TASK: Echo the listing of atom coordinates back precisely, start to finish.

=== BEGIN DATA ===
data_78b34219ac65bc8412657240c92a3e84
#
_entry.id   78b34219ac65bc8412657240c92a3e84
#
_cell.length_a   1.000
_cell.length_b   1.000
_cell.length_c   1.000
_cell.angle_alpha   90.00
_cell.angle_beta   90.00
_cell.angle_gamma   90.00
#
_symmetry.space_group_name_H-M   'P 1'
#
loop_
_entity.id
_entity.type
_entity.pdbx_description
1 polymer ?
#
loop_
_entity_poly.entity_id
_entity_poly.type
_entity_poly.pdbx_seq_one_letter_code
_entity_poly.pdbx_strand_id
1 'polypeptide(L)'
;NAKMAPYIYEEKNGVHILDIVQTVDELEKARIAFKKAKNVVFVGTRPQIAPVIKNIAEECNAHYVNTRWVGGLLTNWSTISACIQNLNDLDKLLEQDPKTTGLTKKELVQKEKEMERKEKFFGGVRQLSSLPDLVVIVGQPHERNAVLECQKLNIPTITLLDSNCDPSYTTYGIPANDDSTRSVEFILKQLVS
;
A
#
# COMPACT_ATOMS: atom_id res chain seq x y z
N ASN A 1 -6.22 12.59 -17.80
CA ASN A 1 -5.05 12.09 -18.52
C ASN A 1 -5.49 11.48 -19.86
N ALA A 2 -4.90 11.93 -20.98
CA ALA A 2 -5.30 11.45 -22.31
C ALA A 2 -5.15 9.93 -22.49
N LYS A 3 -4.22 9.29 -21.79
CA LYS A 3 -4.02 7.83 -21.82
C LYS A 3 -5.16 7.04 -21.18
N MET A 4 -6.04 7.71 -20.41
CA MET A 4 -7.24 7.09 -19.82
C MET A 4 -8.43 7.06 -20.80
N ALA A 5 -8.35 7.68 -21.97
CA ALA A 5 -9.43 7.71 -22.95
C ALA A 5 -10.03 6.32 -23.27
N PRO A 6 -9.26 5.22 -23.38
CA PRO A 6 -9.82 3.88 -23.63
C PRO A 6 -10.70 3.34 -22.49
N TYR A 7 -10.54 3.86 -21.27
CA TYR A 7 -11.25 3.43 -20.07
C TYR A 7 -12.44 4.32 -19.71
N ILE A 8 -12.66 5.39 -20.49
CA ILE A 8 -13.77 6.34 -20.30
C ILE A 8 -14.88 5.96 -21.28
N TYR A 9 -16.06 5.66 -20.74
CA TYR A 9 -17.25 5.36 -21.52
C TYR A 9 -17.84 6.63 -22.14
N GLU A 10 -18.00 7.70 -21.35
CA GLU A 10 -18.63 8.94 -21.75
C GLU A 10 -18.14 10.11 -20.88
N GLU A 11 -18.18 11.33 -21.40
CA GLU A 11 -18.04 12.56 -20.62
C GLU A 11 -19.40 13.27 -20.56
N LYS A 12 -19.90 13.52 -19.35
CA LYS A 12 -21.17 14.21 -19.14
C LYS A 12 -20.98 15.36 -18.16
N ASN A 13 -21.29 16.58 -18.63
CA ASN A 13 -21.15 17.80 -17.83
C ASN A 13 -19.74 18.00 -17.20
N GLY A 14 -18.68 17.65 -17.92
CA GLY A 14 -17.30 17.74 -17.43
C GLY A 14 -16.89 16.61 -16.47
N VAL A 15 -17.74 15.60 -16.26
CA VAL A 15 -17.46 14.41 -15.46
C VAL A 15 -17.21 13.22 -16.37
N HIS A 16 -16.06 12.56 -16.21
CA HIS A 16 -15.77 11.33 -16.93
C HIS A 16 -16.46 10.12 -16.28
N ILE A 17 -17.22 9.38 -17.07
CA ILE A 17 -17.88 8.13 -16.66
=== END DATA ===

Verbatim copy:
data_78b34219ac65bc8412657240c92a3e84
#
_entry.id   78b34219ac65bc8412657240c92a3e84
#
_cell.length_a   1.000
_cell.length_b   1.000
_cell.length_c   1.000
_cell.angle_alpha   90.00
_cell.angle_beta   90.00
_cell.angle_gamma   90.00
#
_symmetry.space_group_name_H-M   'P 1'
#
loop_
_entity.id
_entity.type
_entity.pdbx_description
1 polymer ?
#
loop_
_entity_poly.entity_id
_entity_poly.type
_entity_poly.pdbx_seq_one_letter_code
_entity_poly.pdbx_strand_id
1 'polypeptide(L)'
;NAKMAPYIYEEKNGVHILDIVQTVDELEKARIAFKKAKNVVFVGTRPQIAPVIKNIAEECNAHYVNTRWVGGLLTNWSTISACIQNLNDLDKLLEQDPKTTGLTKKELVQKEKEMERKEKFFGGVRQLSSLPDLVVIVGQPHERNAVLECQKLNIPTITLLDSNCDPSYTTYGIPANDDSTRSVEFILKQLVS
;
A
#
# COMPACT_ATOMS: atom_id res chain seq x y z
N ASN A 1 -6.22 12.59 -17.80
CA ASN A 1 -5.05 12.09 -18.52
C ASN A 1 -5.49 11.48 -19.86
N ALA A 2 -4.90 11.93 -20.98
CA ALA A 2 -5.30 11.45 -22.31
C ALA A 2 -5.15 9.93 -22.49
N LYS A 3 -4.22 9.29 -21.79
CA LYS A 3 -4.02 7.83 -21.82
C LYS A 3 -5.16 7.04 -21.18
N MET A 4 -6.04 7.71 -20.41
CA MET A 4 -7.24 7.09 -19.82
C MET A 4 -8.43 7.06 -20.80
N ALA A 5 -8.35 7.68 -21.97
CA ALA A 5 -9.43 7.71 -22.95
C ALA A 5 -10.03 6.32 -23.27
N PRO A 6 -9.26 5.22 -23.38
CA PRO A 6 -9.82 3.88 -23.63
C PRO A 6 -10.70 3.34 -22.49
N TYR A 7 -10.54 3.86 -21.27
CA TYR A 7 -11.25 3.43 -20.07
C TYR A 7 -12.44 4.32 -19.71
N ILE A 8 -12.66 5.39 -20.49
CA ILE A 8 -13.77 6.34 -20.30
C ILE A 8 -14.88 5.96 -21.28
N TYR A 9 -16.06 5.66 -20.74
CA TYR A 9 -17.25 5.36 -21.52
C TYR A 9 -17.84 6.63 -22.14
N GLU A 10 -18.00 7.70 -21.35
CA GLU A 10 -18.63 8.94 -21.75
C GLU A 10 -18.14 10.11 -20.88
N GLU A 11 -18.18 11.33 -21.40
CA GLU A 11 -18.04 12.56 -20.62
C GLU A 11 -19.40 13.27 -20.56
N LYS A 12 -19.90 13.52 -19.35
CA LYS A 12 -21.17 14.21 -19.14
C LYS A 12 -20.98 15.36 -18.16
N ASN A 13 -21.29 16.58 -18.63
CA ASN A 13 -21.15 17.80 -17.83
C ASN A 13 -19.74 18.00 -17.20
N GLY A 14 -18.68 17.65 -17.92
CA GLY A 14 -17.30 17.74 -17.43
C GLY A 14 -16.89 16.61 -16.47
N VAL A 15 -17.74 15.60 -16.26
CA VAL A 15 -17.46 14.41 -15.46
C VAL A 15 -17.21 13.22 -16.37
N HIS A 16 -16.06 12.56 -16.21
CA HIS A 16 -15.77 11.33 -16.93
C HIS A 16 -16.46 10.12 -16.28
N ILE A 17 -17.22 9.38 -17.07
CA ILE A 17 -17.88 8.13 -16.66